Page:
Beatles Song Translated Into Latin
NEW YORK (AP) _ All together now: ``Erat abhinc viginti annis hodie, Centurio Piper catervam canere docebat.″
What’s that? Don’t know the words?
There’s hardly a baby boomer alive who wouldn’t recognize the first line of the 1967 Beatles song ``Sgt. Pepper’s Lonely Hearts Club Band″ _ (``It was 20 years ago today, Sgt. Pepper taught the band to play″) _ if only it weren’t in Latin.
Benjamin Joffe, 23, a Cleveland native and senior at Yeshiva University in New York, managed to combine his two loves _ Latin and the Beatles _ by translating the 12 ``Sgt. Pepper″ songs into Latin.
Why? To get into the National Classics Fraternity.
The annual initiation rite, which dates to the 1950s, requires fraternity pledges to translate something from contemporary culture into Latin. Past inductees’ works include dialogue from ``Peanuts″ cartoons and testimony from the O.J. Simpson trial.
``I’m a huge, huge Beatles fan,″ Joffe said Monday. ``If I could, I would have majored in Beatles in college.″ He performed ``A Day in the Life″ at his induction last month, complete with a keyboard.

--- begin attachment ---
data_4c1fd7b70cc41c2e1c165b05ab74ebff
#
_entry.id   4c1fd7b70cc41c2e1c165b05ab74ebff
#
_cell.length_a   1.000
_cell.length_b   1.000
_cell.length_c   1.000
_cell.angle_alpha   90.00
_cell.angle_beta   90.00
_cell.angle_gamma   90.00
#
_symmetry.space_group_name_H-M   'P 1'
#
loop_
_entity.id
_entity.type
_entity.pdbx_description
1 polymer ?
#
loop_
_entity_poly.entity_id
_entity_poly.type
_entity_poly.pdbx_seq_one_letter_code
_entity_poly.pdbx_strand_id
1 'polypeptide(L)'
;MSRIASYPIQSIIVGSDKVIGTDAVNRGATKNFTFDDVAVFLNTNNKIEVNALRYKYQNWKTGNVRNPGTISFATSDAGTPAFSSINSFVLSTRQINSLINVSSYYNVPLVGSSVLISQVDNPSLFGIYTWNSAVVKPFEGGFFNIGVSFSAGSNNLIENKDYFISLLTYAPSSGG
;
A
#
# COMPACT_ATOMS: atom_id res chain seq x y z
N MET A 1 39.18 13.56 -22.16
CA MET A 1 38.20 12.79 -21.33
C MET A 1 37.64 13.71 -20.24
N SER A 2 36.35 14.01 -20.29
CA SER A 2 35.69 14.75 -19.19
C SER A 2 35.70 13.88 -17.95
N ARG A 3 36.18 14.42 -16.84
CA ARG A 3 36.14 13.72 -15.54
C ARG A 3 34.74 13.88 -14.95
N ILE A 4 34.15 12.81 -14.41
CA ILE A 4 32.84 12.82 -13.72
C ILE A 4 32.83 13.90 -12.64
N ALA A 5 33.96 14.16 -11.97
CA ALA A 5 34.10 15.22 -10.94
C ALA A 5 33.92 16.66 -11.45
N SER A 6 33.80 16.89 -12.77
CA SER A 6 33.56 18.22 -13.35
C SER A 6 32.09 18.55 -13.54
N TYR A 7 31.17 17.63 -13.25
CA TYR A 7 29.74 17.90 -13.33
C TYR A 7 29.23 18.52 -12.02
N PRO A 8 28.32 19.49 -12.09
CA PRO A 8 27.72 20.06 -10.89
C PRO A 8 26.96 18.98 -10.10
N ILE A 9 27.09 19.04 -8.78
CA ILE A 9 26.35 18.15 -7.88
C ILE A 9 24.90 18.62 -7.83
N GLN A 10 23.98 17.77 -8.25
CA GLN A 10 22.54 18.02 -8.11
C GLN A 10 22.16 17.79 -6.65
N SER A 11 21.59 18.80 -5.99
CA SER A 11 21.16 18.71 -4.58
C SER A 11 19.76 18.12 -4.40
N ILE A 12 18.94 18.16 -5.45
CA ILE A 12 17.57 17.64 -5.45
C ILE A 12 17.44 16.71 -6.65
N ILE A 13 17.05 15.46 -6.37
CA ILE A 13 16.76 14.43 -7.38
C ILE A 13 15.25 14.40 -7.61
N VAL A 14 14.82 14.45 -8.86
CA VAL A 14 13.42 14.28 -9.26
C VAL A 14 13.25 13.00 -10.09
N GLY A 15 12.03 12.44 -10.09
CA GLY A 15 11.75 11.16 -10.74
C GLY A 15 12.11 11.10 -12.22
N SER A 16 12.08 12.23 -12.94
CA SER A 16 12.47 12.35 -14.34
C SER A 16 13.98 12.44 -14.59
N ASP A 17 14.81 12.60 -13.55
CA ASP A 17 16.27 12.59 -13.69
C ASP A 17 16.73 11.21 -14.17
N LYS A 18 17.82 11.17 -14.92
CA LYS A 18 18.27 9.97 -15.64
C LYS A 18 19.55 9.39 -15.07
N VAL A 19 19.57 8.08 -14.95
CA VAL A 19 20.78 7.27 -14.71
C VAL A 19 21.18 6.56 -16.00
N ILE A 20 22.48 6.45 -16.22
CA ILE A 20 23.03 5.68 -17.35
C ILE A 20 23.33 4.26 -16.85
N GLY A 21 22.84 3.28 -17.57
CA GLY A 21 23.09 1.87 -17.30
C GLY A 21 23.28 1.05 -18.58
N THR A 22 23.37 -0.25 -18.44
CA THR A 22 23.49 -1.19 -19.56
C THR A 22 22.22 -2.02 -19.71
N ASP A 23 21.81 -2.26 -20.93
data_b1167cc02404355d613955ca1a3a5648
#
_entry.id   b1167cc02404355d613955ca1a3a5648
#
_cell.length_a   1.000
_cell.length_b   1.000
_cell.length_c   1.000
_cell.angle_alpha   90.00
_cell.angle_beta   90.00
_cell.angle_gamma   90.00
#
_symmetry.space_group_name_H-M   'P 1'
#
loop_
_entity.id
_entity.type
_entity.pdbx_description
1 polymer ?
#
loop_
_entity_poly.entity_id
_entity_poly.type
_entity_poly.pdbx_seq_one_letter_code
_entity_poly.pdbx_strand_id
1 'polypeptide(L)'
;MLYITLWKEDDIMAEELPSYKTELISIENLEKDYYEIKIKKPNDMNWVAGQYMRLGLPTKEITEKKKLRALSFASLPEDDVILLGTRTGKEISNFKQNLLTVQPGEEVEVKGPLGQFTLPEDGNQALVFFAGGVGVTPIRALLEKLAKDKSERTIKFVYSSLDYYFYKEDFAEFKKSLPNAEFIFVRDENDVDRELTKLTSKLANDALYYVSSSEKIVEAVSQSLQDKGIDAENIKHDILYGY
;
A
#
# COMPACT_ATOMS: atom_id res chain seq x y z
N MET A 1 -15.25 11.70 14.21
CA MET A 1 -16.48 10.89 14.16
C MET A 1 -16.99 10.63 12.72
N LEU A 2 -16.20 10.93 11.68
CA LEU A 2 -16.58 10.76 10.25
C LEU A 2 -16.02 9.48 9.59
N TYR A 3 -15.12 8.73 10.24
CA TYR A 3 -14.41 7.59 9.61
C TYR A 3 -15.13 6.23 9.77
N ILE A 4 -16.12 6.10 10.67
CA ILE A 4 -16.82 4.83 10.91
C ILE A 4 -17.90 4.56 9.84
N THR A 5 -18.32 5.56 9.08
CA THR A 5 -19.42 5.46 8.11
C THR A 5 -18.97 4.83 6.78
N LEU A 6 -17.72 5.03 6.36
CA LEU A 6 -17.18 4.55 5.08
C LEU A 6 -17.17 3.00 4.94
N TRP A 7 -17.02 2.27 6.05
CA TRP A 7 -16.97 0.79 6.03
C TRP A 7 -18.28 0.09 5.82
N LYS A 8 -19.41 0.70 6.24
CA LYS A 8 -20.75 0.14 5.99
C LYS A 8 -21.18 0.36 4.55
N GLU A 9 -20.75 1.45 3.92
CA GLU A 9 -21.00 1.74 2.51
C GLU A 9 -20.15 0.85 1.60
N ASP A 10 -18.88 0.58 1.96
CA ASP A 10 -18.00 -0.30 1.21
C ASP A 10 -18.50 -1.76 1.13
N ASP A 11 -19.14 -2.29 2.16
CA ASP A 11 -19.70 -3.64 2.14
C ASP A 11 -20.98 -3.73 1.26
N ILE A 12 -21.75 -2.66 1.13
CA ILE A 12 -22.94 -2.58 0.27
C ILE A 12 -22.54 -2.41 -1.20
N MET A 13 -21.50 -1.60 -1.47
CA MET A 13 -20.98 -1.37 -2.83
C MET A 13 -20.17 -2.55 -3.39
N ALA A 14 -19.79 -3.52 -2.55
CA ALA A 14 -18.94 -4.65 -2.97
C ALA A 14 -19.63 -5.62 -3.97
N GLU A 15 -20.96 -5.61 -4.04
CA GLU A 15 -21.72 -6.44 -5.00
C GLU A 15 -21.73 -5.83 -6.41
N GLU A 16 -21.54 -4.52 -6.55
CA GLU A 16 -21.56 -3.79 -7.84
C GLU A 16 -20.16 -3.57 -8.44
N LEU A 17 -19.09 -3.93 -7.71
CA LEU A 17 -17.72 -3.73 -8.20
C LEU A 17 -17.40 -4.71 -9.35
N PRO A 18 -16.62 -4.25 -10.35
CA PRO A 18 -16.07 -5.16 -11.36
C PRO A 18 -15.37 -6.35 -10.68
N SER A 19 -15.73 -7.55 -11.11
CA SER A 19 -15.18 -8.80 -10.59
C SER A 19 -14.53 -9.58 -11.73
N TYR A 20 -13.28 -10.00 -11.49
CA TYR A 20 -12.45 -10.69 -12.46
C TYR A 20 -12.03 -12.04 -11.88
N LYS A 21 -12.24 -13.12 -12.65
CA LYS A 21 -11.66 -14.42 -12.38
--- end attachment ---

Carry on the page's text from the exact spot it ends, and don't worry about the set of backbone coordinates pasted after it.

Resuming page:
It took him a few weeks to translate the album. The hardest song, Joffe said, was ``Lucy in the Sky With Diamonds,″ because ``so many words don’t exist in Latin ... like there are a number of references to cars, trains, buses and taxis.″
For ``car,″ he used a term that means a self-propelled vehicle. A ``train″ became a vehicle that runs on rails.
But besides getting him into the fraternity, what good is it?
``I don’t plan to go down to the Village and start my own band or anything. It was really just an academic exercise,″ Joffe said. Then he added, ``But if I could get to meet Paul McCartney out of this deal, now that would be great.″